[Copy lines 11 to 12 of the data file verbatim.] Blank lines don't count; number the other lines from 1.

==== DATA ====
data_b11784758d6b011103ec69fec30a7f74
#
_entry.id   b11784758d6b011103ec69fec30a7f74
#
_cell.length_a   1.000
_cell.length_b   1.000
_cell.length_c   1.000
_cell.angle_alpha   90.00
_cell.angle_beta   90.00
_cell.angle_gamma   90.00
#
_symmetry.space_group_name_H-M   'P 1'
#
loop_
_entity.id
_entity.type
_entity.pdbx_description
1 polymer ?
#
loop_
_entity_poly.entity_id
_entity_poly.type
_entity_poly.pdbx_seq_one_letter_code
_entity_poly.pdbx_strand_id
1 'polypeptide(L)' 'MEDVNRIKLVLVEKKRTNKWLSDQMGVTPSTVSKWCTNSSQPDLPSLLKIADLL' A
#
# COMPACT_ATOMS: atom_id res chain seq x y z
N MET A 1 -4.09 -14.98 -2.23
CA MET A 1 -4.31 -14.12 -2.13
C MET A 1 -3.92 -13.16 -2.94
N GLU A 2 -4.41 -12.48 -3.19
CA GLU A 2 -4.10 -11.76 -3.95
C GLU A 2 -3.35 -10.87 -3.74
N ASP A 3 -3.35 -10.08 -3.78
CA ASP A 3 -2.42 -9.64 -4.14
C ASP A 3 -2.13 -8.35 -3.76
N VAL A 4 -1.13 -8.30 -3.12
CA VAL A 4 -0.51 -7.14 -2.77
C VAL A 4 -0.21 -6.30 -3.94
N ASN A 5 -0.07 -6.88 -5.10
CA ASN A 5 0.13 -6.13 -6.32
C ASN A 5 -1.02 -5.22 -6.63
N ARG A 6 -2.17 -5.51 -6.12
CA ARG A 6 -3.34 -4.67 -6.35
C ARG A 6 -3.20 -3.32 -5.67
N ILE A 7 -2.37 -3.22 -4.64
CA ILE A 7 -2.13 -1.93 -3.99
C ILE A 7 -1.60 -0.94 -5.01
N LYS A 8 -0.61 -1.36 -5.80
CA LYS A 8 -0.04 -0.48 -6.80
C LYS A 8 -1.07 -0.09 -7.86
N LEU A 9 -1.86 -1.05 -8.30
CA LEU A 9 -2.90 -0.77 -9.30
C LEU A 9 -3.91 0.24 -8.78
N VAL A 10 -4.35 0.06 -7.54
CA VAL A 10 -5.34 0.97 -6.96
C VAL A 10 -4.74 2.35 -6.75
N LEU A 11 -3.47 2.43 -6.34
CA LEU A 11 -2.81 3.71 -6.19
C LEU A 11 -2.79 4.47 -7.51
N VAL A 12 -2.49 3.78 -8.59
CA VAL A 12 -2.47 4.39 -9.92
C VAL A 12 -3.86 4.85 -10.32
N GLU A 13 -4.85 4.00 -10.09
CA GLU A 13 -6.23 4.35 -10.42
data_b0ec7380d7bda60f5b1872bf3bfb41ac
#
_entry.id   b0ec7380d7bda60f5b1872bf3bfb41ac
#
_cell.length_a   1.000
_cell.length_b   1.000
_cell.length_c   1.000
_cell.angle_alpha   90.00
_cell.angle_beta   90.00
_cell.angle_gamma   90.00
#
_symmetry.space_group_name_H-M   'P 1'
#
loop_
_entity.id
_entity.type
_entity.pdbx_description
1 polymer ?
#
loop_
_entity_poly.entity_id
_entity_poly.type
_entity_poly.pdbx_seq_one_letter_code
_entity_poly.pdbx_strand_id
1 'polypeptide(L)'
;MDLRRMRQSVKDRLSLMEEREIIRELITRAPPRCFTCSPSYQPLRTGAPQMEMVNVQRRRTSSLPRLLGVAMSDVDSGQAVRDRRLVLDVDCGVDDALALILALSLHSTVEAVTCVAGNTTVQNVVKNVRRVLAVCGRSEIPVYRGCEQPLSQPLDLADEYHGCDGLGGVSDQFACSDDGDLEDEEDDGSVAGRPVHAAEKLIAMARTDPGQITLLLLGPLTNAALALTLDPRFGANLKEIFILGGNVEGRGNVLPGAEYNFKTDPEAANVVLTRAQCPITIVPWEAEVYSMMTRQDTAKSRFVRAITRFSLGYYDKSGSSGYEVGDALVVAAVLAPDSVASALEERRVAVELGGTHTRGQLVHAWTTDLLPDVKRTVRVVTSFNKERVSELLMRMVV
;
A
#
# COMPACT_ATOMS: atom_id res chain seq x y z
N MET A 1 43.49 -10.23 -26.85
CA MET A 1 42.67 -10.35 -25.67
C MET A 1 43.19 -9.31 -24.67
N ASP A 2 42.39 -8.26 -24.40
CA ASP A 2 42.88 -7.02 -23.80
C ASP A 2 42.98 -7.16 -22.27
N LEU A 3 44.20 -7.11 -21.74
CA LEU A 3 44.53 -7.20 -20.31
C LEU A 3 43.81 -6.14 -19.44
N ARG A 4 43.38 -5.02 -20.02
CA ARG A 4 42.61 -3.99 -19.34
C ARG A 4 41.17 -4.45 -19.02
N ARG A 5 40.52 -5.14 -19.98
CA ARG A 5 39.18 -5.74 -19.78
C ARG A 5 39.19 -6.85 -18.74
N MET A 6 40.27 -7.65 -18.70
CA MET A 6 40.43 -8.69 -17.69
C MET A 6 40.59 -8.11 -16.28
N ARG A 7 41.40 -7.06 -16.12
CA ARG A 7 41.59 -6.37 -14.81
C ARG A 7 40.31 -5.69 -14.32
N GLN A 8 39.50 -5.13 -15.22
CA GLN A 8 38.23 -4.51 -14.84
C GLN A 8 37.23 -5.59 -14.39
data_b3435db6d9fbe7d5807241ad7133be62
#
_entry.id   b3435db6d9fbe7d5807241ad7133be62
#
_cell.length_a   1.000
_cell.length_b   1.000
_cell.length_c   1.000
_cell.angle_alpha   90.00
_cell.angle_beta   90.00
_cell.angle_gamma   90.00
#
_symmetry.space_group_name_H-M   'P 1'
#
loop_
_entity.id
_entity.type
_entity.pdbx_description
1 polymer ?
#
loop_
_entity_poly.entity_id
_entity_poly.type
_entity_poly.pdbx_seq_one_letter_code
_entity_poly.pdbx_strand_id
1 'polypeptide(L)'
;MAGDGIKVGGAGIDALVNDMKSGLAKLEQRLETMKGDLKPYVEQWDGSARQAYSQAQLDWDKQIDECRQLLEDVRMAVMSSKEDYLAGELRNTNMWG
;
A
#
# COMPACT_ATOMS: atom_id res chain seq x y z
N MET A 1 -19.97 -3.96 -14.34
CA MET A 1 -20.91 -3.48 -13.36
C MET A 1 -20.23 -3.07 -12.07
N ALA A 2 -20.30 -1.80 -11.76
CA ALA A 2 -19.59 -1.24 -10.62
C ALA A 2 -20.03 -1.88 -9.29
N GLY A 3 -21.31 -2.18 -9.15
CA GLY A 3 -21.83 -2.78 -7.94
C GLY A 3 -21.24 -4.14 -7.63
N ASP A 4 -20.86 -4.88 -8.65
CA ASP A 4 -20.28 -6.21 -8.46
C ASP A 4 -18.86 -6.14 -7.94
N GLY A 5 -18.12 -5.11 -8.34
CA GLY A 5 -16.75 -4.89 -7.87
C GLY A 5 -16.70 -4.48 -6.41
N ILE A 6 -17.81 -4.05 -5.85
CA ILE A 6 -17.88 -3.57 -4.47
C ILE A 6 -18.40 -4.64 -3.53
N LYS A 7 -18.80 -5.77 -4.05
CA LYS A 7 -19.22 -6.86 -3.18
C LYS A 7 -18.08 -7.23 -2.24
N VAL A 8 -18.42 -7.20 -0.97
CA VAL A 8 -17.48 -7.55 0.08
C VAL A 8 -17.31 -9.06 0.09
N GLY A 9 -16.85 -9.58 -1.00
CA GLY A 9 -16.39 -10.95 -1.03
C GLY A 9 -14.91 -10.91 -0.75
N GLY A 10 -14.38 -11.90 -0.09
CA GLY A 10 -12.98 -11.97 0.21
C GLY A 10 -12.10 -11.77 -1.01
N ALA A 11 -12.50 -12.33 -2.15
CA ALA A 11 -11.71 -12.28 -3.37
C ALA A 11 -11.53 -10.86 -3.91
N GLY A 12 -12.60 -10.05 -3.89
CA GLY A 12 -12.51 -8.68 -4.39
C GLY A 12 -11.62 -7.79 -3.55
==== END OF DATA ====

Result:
#
_symmetry.space_group_name_H-M   'P 1'